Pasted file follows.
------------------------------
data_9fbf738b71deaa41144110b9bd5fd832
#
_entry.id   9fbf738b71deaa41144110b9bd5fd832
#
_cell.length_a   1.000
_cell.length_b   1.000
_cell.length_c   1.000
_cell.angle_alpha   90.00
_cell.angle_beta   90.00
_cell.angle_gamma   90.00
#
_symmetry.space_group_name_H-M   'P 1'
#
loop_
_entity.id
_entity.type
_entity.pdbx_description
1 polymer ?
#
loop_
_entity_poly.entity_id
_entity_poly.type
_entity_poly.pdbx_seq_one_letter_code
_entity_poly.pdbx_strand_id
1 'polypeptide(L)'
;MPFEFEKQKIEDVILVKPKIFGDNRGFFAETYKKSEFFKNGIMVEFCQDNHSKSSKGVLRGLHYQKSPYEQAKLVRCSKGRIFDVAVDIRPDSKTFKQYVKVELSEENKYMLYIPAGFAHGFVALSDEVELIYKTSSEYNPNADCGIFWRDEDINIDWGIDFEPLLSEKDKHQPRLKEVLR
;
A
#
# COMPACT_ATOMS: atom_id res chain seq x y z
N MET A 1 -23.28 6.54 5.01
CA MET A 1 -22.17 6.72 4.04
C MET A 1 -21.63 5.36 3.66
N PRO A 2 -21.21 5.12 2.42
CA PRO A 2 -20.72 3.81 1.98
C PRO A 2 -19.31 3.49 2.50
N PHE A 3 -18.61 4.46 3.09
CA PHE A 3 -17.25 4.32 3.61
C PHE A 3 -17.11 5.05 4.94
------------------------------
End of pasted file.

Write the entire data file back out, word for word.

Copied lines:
data_9fbf738b71deaa41144110b9bd5fd832
#
_entry.id   9fbf738b71deaa41144110b9bd5fd832
#
_cell.length_a   1.000
_cell.length_b   1.000
_cell.length_c   1.000
_cell.angle_alpha   90.00
_cell.angle_beta   90.00
_cell.angle_gamma   90.00
#
_symmetry.space_group_name_H-M   'P 1'
#
loop_
_entity.id
_entity.type
_entity.pdbx_description
1 polymer ?
#
loop_
_entity_poly.entity_id
_entity_poly.type
_entity_poly.pdbx_seq_one_letter_code
_entity_poly.pdbx_strand_id
1 'polypeptide(L)'
;MPFEFEKQKIEDVILVKPKIFGDNRGFFAETYKKSEFFKNGIMVEFCQDNHSKSSKGVLRGLHYQKSPYEQAKLVRCSKGRIFDVAVDIRPDSKTFKQYVKVELSEENKYMLYIPAGFAHGFVALSDEVELIYKTSSEYNPNADCGIFWRDEDINIDWGIDFEPLLSEKDKHQPRLKEVLR
;
A
#
# COMPACT_ATOMS: atom_id res chain seq x y z
N MET A 1 -23.28 6.54 5.01
CA MET A 1 -22.17 6.72 4.04
C MET A 1 -21.63 5.36 3.66
N PRO A 2 -21.21 5.12 2.42
CA PRO A 2 -20.72 3.81 1.98
C PRO A 2 -19.31 3.49 2.50
N PHE A 3 -18.61 4.46 3.09
CA PHE A 3 -17.25 4.32 3.61
C PHE A 3 -17.11 5.05 4.94